Analytics define the business-to-consumer journey. With the long history of data availability available to B2C salespeople, they’re able to better track, recognize, and understand their prospects and the buying trips they take.
For business-to-business, there’s an added layer of complexity. You’re not just thinking about prospects as a company but as a bunch of individuals within a company; each has his own persona as both a businessperson and a consumer, meaning there’s a lot of data to digest and disseminate.
You have old-school firmographic data, new data elements, and beyond that, elements indicating business intent. All this information comes together to form analytics that can tell you whether a prospect has a particular need and whether your product or service is the one to fulfill it.
But the ability to gather information from different places around the web gives B2B marketers a much fuller view of a company’s profile. It’s also allowed them to leverage analytics in ways only once possible by their B2C counterparts.
Big Data Means Big Pain Points
Though 78 percent of B2B companies already invest in analytics, many sales managers encounter their fair share of hurdles in using the findings to the best of their abilities.
Of course, some of this has to do with data sets. Do you have the right combination of data? Do you have the right analytics platforms to access relevant data? Then, there’s always the question of capability. Do you have the right team members in place to help with segmentation, modeling, prioritization, etc.?
Beyond all that, companies themselves present sales organizations with issues. They don’t necessarily know how to identify their ideal customers; they may have an inkling but don’t do enough to let the data tell the story.
Let’s say, for the sake of example, that you have one case that shows your product is really good for retailers. That isn’t nearly enough information to launch a whole campaign around, and you may enter the market with a mismatch between product and target audience. No matter the offer, you won’t likely experience a stellar performance.
Another problem we’ve seen is that sales organizations often stumble with their strategies. You might start off with a program targeting the smaller end of small businesses and then partway through you decide, “Hey, let’s go hunt for mid-market and larger enterprises.” Changing your strategies too frequently gives your sales efforts little time to gain traction.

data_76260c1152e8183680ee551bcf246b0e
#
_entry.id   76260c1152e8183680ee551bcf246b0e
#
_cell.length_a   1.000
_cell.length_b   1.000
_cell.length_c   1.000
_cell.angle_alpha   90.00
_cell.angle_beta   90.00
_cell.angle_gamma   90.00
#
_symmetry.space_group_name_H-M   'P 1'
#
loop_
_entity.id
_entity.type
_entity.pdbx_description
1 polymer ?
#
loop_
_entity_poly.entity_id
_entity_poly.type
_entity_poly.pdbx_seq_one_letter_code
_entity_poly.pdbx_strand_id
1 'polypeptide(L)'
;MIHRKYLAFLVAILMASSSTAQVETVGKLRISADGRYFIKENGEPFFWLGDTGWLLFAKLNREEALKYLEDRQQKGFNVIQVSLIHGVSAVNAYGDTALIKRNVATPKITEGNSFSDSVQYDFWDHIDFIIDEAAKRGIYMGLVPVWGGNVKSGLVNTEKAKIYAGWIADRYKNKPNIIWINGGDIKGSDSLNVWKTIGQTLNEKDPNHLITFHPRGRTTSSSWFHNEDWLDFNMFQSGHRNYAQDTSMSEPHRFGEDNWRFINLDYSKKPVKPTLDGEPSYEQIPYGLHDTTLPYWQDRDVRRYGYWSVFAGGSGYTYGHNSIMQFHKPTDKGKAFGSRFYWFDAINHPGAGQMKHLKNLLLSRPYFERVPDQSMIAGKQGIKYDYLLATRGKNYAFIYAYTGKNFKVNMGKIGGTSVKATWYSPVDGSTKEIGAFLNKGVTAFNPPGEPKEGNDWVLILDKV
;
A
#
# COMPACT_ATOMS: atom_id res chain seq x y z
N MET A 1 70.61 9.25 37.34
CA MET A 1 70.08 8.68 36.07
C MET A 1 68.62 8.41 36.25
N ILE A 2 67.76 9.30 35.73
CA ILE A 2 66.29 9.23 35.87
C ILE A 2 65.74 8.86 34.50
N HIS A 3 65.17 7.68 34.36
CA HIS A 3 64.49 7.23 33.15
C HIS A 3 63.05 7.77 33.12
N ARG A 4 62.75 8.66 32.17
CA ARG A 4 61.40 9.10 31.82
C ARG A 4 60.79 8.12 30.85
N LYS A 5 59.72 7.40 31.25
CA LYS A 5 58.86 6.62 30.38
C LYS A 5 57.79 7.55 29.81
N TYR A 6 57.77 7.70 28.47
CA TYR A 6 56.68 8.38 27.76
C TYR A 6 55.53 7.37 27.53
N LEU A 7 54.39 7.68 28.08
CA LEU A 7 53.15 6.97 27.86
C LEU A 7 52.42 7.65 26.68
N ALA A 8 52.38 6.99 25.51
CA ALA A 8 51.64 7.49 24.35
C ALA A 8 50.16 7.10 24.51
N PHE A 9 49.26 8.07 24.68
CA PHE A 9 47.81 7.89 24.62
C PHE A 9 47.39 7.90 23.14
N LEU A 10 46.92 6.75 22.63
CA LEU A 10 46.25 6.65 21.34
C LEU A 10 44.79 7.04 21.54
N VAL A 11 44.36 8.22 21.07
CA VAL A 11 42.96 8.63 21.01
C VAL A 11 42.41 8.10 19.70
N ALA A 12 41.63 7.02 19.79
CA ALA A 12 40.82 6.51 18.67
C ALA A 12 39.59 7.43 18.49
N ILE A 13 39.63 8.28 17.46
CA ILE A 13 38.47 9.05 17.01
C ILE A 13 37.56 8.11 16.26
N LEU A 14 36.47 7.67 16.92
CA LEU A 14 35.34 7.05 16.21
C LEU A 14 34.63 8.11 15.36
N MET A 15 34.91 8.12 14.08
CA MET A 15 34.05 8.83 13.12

If you let data and analytics provide direction and inform your strategy, you know which customers fit best with your products or services. You can use this information to determine who you target with your acquisition strategies and your hunting pursuits. You know who to cross-sell and upsell with your sales efforts. In other words, you have each chapter of the story before you ever open the book.
Putting Analytics to Work
While analytics will vary by business, the way you put them to work for sales will almost always remain the same, and it often includes the following:
1. Hire the right people. Sales teams gather both insights and analytics. Put the most qualified people in the best spots to handle that information. Otherwise, you and your sales team won’t have what you need to prioritize leads, nurture prospects, or even forecast sales — at least not reliably.
2. Prioritize your goals. Determining which goals are the most important for your business can help you establish the criteria for your ideal customers. For example, are you looking for the quickest conversion, or do you want to find prospects who can provide long-term value? After all, retained revenue can tell you a lot about your customer base.
Do you want to distract sales? Put all the data out there so that they’ll have no idea where to direct their attention. That said, you should still leverage all the data you can by creating reference points for your ideal customers. This will ensure only the most relevant data is available to your sales team.
3. Invest in an analytics platform. Your sales team lives and dies by its list of prospects and priorities. If that list isn’t kept up-to-date, the team can’t prioritize prospects — or, worse yet, qualify leads. Invest in an analytics platform that refreshes data regularly to better track what’s changing with companies on your prospect list.
4. Be strategic with engagement. Just because a company fits your profile of an ideal customer doesn’t mean you should reach out right away. Layer additional models on top of that profile to account for verticals, seasonality, and types of interactions. Even some of the tactics about how you engage need to line up.
For example, is a particular company more likely to respond to a LinkedIn direct message than an email or phone call? Is that company less likely to respond during certain times of the year — no matter the messaging? Establishing different methodologies to become more strategic with engagement ensures not only acquisition, but also growth and retention.
Doing the necessary work up front will always put you in a better position in sales. You need to know your ideal customers, how to prioritize them, and when best to engage. Otherwise, you’ll never get to a conversation that’ll lead to a conversion.
Jonathan Gray is the senior vice president of marketing and leader of business development and marketing services for Revana, TeleTech’s Growth Services division. His team oversees marketing analytics and integrated marketing services programs that automate electronic marketing strategies on behalf of industry-leading clients.